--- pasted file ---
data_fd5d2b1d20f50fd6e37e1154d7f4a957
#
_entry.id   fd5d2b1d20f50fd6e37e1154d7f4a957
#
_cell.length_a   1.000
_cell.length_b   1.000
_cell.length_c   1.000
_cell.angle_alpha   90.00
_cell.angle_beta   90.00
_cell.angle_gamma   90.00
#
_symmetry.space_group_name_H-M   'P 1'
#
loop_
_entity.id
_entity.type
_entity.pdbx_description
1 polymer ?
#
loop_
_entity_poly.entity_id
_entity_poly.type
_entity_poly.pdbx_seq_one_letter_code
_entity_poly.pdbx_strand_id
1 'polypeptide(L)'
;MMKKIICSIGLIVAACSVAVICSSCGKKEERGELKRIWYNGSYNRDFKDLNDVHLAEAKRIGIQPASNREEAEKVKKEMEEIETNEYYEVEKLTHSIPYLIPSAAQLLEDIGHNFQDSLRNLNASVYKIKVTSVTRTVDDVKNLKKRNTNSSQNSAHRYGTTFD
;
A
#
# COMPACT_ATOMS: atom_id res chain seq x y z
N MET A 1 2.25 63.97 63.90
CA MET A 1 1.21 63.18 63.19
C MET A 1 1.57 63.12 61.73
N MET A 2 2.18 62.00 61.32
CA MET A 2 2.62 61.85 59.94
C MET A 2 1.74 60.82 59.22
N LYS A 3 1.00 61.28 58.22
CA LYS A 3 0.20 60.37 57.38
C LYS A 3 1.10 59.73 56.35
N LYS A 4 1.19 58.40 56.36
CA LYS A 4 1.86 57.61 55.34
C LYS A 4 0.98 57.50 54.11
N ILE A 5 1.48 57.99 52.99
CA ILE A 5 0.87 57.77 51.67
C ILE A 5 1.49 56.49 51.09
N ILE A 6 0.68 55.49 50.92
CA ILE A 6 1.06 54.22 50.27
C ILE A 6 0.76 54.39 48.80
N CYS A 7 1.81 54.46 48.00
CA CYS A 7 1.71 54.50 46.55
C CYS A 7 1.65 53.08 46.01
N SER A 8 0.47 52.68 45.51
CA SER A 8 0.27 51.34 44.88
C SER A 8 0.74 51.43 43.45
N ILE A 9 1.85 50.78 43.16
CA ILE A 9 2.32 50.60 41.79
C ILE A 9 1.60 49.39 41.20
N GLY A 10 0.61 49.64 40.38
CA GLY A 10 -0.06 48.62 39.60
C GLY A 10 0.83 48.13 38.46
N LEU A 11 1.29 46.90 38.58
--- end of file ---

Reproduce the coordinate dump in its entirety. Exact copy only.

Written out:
data_fd5d2b1d20f50fd6e37e1154d7f4a957
#
_entry.id   fd5d2b1d20f50fd6e37e1154d7f4a957
#
_cell.length_a   1.000
_cell.length_b   1.000
_cell.length_c   1.000
_cell.angle_alpha   90.00
_cell.angle_beta   90.00
_cell.angle_gamma   90.00
#
_symmetry.space_group_name_H-M   'P 1'
#
loop_
_entity.id
_entity.type
_entity.pdbx_description
1 polymer ?
#
loop_
_entity_poly.entity_id
_entity_poly.type
_entity_poly.pdbx_seq_one_letter_code
_entity_poly.pdbx_strand_id
1 'polypeptide(L)'
;MMKKIICSIGLIVAACSVAVICSSCGKKEERGELKRIWYNGSYNRDFKDLNDVHLAEAKRIGIQPASNREEAEKVKKEMEEIETNEYYEVEKLTHSIPYLIPSAAQLLEDIGHNFQDSLRNLNASVYKIKVTSVTRTVDDVKNLKKRNTNSSQNSAHRYGTTFD
;
A
#
# COMPACT_ATOMS: atom_id res chain seq x y z
N MET A 1 2.25 63.97 63.90
CA MET A 1 1.21 63.18 63.19
C MET A 1 1.57 63.12 61.73
N MET A 2 2.18 62.00 61.32
CA MET A 2 2.62 61.85 59.94
C MET A 2 1.74 60.82 59.22
N LYS A 3 1.00 61.28 58.22
CA LYS A 3 0.20 60.37 57.38
C LYS A 3 1.10 59.73 56.35
N LYS A 4 1.19 58.40 56.36
CA LYS A 4 1.86 57.61 55.34
C LYS A 4 0.98 57.50 54.11
N ILE A 5 1.48 57.99 52.99
CA ILE A 5 0.87 57.77 51.67
C ILE A 5 1.49 56.49 51.09
N ILE A 6 0.68 55.49 50.92
CA ILE A 6 1.06 54.22 50.27
C ILE A 6 0.76 54.39 48.80
N CYS A 7 1.81 54.46 48.00
CA CYS A 7 1.71 54.50 46.55
C CYS A 7 1.65 53.08 46.01
N SER A 8 0.47 52.68 45.51
CA SER A 8 0.27 51.34 44.88
C SER A 8 0.74 51.43 43.45
N ILE A 9 1.85 50.78 43.16
CA ILE A 9 2.32 50.60 41.79
C ILE A 9 1.60 49.39 41.20
N GLY A 10 0.61 49.64 40.38
CA GLY A 10 -0.06 48.62 39.60
C GLY A 10 0.83 48.13 38.46
N LEU A 11 1.29 46.90 38.58